It takes time to recover and move back together again, intimately and emotionally, after infidelity – but it CAN be done. Every time your partner opens up to you about something difficult, healing happens. Every time one of you reaches out to the other and you re-connect in some way, healing happens.
This path to healing and to trust rebuilding requires patience and both of you on board and consistently making conscious decisions. This can be a sensitive and vulnerable period in your relationship, but it can also be positive and transformative.
In our coaching practice, we’ve seen many couples take a relationship-threatening thing like an affair and use it to create a stronger, closer and healthier bond than they’d ever had before.
But none this can happen if there’s a particular game being played. It may be going on in your mind and in conversations between the two of you too…and you might not even realize the added damage that’s being done to your relationship because of it.
We’re talking about the Blame Game.
It’s one of those not-very-fun games that countless couples play as they interact with one another. It’s especially damaging if you’re already disconnected because of an emotional affair. The Blame Game will squash the healing after an affair that’s trying to emerge and it will prevent the re-connection that could otherwise be occurring.
Here’s how the Blame Game goes…
Jennifer greets her husband, Tom with a tentative hug and they talk about the day they each had at work. She distractedly listens to Tom share about his meeting with a new client as well as the tense talk he and his boss had. All the while Tom talks, Jennifer has one question run through her mind: “Did he spend any time with his co-worker Angie today?” Angie is the woman with whom Tom had an emotional affair and every day what Jennifer wants most of all to know is the answer to this question.
When she finally speaks the weighty question out loud, Tom gets angry. He accuses Jennifer of ignoring everything he just said when he was trying to be open and share. He tells her how tired he is of having to prove that the affair is over. Jennifer replies, “If you hadn’t cheated in the first place, I wouldn’t have to ask that question every day. This is on you!”
It’s the same no-win argument that Jennifer and Tom have just about every day. What begins as a benign conversation descends into a hurtful exchange filled with accusations from both of them.
The Blame Game may sound different in your relationship.
It could be that either you or your partner seems to lob more blaming words than the other one does. The effects are very much the same– more tension, hurt and distance. When blame is running through the thoughts you think and the words you say on a regular basis, there is not much (or any) room for healing and for moving closer together again.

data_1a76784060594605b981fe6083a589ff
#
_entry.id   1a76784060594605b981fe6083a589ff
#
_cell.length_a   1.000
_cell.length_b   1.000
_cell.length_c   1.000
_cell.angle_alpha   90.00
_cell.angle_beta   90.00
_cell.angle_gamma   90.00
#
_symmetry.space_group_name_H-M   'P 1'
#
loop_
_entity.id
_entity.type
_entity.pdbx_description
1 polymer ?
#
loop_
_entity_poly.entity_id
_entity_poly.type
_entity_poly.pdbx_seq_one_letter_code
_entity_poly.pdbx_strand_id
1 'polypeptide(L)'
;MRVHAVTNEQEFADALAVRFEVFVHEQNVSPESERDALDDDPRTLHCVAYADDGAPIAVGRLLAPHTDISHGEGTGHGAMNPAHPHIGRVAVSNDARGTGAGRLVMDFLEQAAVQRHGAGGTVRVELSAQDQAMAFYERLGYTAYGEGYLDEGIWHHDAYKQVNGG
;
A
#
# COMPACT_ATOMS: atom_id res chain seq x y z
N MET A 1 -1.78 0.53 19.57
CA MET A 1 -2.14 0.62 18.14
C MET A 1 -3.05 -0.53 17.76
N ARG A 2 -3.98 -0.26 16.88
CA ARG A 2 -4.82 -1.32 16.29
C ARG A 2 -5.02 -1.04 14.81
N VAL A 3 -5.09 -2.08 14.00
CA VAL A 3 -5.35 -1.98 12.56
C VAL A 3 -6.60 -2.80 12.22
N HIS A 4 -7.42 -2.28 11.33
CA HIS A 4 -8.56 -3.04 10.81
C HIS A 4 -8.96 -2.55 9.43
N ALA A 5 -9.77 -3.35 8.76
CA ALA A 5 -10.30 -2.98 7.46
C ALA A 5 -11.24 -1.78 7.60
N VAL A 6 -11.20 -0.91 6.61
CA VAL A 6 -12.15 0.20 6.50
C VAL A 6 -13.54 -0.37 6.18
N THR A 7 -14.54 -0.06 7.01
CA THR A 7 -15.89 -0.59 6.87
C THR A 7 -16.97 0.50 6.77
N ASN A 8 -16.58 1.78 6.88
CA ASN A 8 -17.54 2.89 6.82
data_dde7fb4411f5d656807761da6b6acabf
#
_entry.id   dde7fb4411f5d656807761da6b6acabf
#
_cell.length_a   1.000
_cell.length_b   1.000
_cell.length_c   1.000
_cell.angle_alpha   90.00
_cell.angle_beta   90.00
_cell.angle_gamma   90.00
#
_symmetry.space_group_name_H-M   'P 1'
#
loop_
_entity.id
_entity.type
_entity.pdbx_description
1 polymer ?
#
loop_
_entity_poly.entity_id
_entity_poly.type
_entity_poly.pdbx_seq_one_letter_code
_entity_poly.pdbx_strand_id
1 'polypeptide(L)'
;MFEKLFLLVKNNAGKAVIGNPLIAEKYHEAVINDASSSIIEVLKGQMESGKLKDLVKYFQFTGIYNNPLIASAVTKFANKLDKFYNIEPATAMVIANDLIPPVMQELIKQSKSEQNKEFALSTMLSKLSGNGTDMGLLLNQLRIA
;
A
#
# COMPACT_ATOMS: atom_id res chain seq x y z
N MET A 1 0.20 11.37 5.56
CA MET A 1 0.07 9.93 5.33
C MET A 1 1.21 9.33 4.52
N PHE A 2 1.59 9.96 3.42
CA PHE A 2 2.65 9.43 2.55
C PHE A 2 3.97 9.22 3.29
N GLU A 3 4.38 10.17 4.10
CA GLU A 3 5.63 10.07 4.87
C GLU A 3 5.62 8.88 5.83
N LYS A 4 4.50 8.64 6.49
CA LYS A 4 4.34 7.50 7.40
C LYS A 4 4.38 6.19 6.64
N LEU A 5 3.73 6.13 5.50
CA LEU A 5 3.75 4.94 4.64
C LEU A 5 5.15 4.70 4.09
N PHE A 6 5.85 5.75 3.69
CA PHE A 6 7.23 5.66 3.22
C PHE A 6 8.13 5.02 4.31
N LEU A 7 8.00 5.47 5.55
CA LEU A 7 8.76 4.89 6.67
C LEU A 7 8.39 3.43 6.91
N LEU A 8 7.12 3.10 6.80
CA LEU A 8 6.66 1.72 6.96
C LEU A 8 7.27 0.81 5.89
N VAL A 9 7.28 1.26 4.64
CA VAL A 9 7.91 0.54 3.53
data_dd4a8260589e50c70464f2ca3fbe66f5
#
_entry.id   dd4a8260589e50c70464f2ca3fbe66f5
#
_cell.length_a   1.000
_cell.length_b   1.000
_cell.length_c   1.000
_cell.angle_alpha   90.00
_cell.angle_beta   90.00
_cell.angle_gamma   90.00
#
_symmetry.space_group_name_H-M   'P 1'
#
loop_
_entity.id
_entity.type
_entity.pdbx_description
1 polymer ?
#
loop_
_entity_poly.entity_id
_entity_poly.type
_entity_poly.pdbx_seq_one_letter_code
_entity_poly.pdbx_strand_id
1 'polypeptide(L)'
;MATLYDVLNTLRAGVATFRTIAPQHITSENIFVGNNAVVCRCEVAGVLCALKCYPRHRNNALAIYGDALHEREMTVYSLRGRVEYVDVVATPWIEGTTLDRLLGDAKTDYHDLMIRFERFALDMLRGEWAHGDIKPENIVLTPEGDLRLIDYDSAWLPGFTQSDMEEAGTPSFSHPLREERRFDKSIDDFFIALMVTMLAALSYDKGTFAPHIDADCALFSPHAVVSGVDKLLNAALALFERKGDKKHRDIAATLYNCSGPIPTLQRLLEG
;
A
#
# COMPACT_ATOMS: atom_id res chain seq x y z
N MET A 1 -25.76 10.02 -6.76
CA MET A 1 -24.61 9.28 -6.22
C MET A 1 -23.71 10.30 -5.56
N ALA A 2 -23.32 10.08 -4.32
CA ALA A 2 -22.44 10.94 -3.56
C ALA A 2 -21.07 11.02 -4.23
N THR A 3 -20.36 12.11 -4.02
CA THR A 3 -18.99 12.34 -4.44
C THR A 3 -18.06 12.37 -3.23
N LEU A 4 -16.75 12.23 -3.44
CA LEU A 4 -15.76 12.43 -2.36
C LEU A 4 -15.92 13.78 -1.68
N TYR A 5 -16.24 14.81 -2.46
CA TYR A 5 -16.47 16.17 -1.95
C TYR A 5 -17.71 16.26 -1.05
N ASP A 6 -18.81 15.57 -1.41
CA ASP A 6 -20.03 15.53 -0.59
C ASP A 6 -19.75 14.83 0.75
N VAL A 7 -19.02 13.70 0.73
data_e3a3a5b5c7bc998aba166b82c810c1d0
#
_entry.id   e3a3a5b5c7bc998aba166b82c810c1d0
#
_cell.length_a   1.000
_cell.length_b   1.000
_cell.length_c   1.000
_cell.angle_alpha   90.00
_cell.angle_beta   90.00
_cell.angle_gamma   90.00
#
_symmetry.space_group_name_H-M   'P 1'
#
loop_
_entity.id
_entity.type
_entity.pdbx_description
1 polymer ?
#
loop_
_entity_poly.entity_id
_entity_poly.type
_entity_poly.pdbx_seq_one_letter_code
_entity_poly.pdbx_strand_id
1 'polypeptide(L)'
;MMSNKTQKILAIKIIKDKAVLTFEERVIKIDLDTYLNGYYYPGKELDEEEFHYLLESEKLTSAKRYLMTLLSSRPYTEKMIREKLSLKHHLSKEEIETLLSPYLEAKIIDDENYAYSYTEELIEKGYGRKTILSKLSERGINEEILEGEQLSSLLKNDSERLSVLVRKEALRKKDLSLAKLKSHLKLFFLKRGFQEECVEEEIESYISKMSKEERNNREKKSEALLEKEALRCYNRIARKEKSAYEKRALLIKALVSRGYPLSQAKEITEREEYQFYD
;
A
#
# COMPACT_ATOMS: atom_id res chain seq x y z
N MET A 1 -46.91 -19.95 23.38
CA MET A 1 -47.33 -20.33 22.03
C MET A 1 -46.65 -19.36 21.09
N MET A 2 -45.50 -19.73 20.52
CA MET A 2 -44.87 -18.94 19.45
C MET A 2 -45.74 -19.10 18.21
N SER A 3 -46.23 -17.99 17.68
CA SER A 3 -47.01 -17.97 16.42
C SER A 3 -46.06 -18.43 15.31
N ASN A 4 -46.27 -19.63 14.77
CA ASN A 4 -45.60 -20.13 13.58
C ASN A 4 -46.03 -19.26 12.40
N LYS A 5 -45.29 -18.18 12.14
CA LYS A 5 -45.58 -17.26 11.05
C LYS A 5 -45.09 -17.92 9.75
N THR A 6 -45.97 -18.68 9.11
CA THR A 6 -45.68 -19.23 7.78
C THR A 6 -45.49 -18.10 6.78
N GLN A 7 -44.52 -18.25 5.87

Remember these 5 tips to stop the blame game and repair your relationship:
1. Pause to ask yourself, “Is that really true?” when an accusation comes to mind or out of your mouth.
Even a momentary breath and pause in the conversation provides you with the space to phrase your words differently.
2. Review the current facts FIRST and then speak or respond.
When you speak from the facts of what’s going on now, you’re less likely to inadvertently push your partner away.
3. Remember that taking responsibility is different than blame.
You can acknowledge your actions or your role in a dynamic without getting into blame. Your partner can choose to do the same. In virtually every situation, you both played a role.
4. Meet your partner’s blame with an honest reply like, “I feel sad/mad/hurt when I hear you say that.”
It’s okay to share how you feel when he or she accuses or blames you. It’s also okay to ask your partner to communicate differently.
5. Come up with no-blame communication agreements you BOTH will keep.
Agreements are only effective when they’re created consciously and don’t come in the form of a demand or ultimatum. Ask your partner to talk about new and non-blaming ways to speak differently about how you feel and what you each want as you move forward.
Are you looking for more help communicating without playing the Blame Game? Relationship coaches and authors, Susie and Otto Collins can help. Click here to get their free 7 Day Communication Magic eCourse.